Of course, these are very manipulative examples, but they still might be familiar to us in our modern world of corporate climbers and click-bate mongers.  But in John 16, Jesus takes these principles and gives them a healthy and joyous twist.  At that time, if someone wanted to interact with the God of the universe, they would go to the temple and offer some kind of sacrifice.  The animal (or whatever) would be given to the priest who would say prayers on the person’s behalf. The priest would maybe go into the temple and do special things for especially large gifts.  The point is, the vast majority of people were separated from God by sin, ignorance, and religious bureaucracy.

But Jesus makes a powerful promise.  He says that the day is soon coming when he would no longer ask things of the Father on people’s behalf.  Rather, people would talk to the Father themselves directly.  The reason for this is as striking as it is simple; because the Father loves us.  In a world where knowing people is more important than knowing things, we have been given the greatest contact possible!  Moreover, this contact already loves us and longs for our best interest.

Jesus adds something to this.  He says that he will continue to tell us about the Father.  In short, as we listen to the Holy Spirit and the Word, we grow to understand our Father better.  This isn’t so that we can manipulate Him in a machiavellian way.  Instead, we can learn to submit to Him and ask for the things that really gives life.  We will learn not to say the equivalent of “give us this day our daily arsenic”.  Instead we will learn to receive fresh bread with gratitude and expectation.

Then again, it might be about who knows you.


Psalm 76

Ezekiel 30:20-26

 John 16:25-33

Hail To The Chief Bah Nuh Nuh Muh Nuh Muh

Running an election campaign is a lot of work and requires a lot of volunteers.  They arrange calls, dinners, press conferences, speeches, etc.  So, on the night of the election, they all stand around nervously as the numbers roll in.  The losing side has a sad kind of consolation party, saying things like, “Oh well, better luck next time”.  The winning side throws a huge party and everyone cheers and dances.  There are probably three reasons they get excited.  The first is because it always feels good to be on the winning side.  The second is they probably believed their candidate was the best person for the job.  They were convinced that they would be able to make the changes that were desperately needed for the community.  Or maybe they knew that the elected candidate now owed them a favour which they would be able to cash it in later.  (I’m pretty jaded aren’t I?)

In Revelation we see a powerful scene.  The seventh trumpet is blown and victory is declared in heaven.  Loud voices declare, “The kingdom of the world has become the kingdom of our Lord and of his Messiah, and he will reign forever and ever.”  This is a statement of victory and it makes everyone happy for pretty much the same reasons why people cheer at elections; but the stakes were much, much higher.

The kingdom of earth was, and still is, quite badly messed up.  The people in power sometimes don’t use their positions for everyone’s good.  History tells us that even the best intended human structures eventually go bad.  The problem is that people are corrupted by sin, which twists every government, community and cause to one degree or another.  But with the victory of God, the side of twisting and corrupting has lost; and it feels good to be on the winning side.  Moreover, the kingdom of God is defined by its justice, goodness and love.  God is, and always has been the right One for the job.  No one else could do it.  So we cheer.  🙂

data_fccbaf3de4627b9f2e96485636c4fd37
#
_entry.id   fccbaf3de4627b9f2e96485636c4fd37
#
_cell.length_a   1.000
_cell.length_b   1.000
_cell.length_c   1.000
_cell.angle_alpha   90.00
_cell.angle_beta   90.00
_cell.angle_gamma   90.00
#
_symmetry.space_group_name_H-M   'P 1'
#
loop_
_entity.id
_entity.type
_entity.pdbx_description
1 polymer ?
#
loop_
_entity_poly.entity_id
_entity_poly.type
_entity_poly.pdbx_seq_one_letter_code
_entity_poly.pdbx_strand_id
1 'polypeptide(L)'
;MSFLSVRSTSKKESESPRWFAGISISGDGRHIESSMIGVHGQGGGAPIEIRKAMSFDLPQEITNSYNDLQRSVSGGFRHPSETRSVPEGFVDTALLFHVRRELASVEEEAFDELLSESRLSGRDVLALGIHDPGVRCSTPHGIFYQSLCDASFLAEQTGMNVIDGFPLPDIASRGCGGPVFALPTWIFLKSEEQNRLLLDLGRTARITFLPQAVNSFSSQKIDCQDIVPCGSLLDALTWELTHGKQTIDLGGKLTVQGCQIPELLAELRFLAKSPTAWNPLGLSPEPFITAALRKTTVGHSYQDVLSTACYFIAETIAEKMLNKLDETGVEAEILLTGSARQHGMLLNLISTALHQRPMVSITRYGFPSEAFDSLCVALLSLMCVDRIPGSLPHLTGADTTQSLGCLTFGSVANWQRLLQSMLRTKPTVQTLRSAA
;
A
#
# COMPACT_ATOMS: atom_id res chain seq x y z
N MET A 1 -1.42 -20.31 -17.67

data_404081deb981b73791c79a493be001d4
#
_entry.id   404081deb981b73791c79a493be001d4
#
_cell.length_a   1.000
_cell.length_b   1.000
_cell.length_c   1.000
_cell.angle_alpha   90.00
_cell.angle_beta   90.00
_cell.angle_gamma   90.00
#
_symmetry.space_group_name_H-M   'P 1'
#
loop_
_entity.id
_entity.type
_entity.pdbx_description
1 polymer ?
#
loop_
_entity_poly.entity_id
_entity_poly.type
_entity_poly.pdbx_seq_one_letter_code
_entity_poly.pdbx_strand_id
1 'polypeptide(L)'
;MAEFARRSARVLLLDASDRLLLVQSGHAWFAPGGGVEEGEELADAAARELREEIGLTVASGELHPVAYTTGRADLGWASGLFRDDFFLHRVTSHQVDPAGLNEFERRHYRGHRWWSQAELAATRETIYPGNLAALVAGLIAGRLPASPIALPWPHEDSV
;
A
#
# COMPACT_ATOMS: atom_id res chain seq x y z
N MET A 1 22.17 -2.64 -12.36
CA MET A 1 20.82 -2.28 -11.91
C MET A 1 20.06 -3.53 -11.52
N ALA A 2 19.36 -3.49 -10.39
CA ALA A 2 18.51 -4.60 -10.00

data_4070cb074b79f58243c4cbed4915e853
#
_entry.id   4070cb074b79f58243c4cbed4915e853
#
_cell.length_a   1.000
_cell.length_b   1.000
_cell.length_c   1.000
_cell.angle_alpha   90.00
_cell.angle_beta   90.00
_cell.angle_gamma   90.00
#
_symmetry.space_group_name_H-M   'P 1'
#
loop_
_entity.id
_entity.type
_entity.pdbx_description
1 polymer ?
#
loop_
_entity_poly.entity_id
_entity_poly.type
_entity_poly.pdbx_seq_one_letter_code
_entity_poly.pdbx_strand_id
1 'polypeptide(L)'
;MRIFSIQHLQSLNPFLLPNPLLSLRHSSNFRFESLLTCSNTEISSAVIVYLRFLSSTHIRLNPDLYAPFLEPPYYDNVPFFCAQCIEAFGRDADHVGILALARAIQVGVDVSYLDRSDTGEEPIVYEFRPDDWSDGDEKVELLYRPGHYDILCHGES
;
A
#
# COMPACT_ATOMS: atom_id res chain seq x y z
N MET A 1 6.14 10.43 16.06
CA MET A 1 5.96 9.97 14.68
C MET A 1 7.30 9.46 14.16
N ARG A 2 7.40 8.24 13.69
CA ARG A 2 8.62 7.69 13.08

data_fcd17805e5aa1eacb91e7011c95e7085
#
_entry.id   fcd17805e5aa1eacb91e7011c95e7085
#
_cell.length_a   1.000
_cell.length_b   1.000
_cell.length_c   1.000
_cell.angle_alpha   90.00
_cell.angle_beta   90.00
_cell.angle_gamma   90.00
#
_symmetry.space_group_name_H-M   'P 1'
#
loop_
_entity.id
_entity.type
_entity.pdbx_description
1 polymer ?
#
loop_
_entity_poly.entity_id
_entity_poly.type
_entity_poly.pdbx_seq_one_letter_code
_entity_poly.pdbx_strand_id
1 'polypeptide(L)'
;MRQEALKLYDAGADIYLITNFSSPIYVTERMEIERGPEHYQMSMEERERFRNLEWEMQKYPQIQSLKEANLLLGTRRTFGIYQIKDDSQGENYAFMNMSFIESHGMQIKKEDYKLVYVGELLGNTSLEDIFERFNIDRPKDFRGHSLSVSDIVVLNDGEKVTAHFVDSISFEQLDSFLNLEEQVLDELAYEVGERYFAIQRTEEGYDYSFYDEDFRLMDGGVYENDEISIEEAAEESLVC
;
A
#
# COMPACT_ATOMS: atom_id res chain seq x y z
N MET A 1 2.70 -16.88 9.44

Finally, the Day of the Lord will involve rewarding those who have served His cause.  Jesus promised, over and over, that what we do for his Kingdom will be generously rewarded.  If earthly politicians repay favors, how much more will the lover and rescuer of our souls generously bless us?


     Psalm 76

     Ezekiel 29:1-12

     Revelation 11:15-19

Your Health Is Low, Watch That

A few weeks ago a video game called “Fallout 4” was released.  It instantly became a sensation among all its devoted fans who had been awaiting its release for years.  I didn’t allow myself to play this game because of the simple reason that I had played the previous game… a LOT.  In those days I was single and I could spend time exploring the game’s post-apocalyptic world and having lots of fun.  An average session would lasted four hours.  A longer one could easily go ten. My gamer friends could easily go fourteen hours straight, only taking breaks for the bathroom.

So why do people play these games for so long?  People rarely spend so long on any other activity.  We don’t usually work for that long, nor do we like to exercise or even talk for such lengths (at least for most guys).  Why do we do it?

My guess is that these kinds of games, especially the role-playing types, offer people something that they are struggling to find in the real world.  This is basically “a meaningful quest, which is both challenging and achievable”.

Most people nowadays, especially Gen Xers and younger, have given up on the idea of simply making lots of money and finding happiness.  The world seems to be spinning out of any kind of meaningful control, to the point that people no longer believe in meaningful quests.  Moreover, any quest we might find is unlikely to succeed as more of the world’s forces stand against us.

The visions of Daniel and Revelation were given to people whose worlds were pretty much out of control.  Daniel was a captive in Persia and John was a captive on an abandoned island.  The world’s forces were aligned to destroy most of what they believed in.  It was at these times that God sent them visions to encourage the remaining believers.  Daniel was told that the world would indeed go through a massive power struggle, but God would prevail and His plans would progress.

John was told how Satan would struggle with individual people, but those people, armed with the power of God would stand firm at critical junctions of history.  Essentially God was reaffirming that every believer was, in fact, on a heroic and meaningful quest which was challenging and achievable.  I miss playing video games, but I also find myself in a much greater quest every day of my life!


Psalm 76

Daniel 7:19-27

Revelation 11:1-14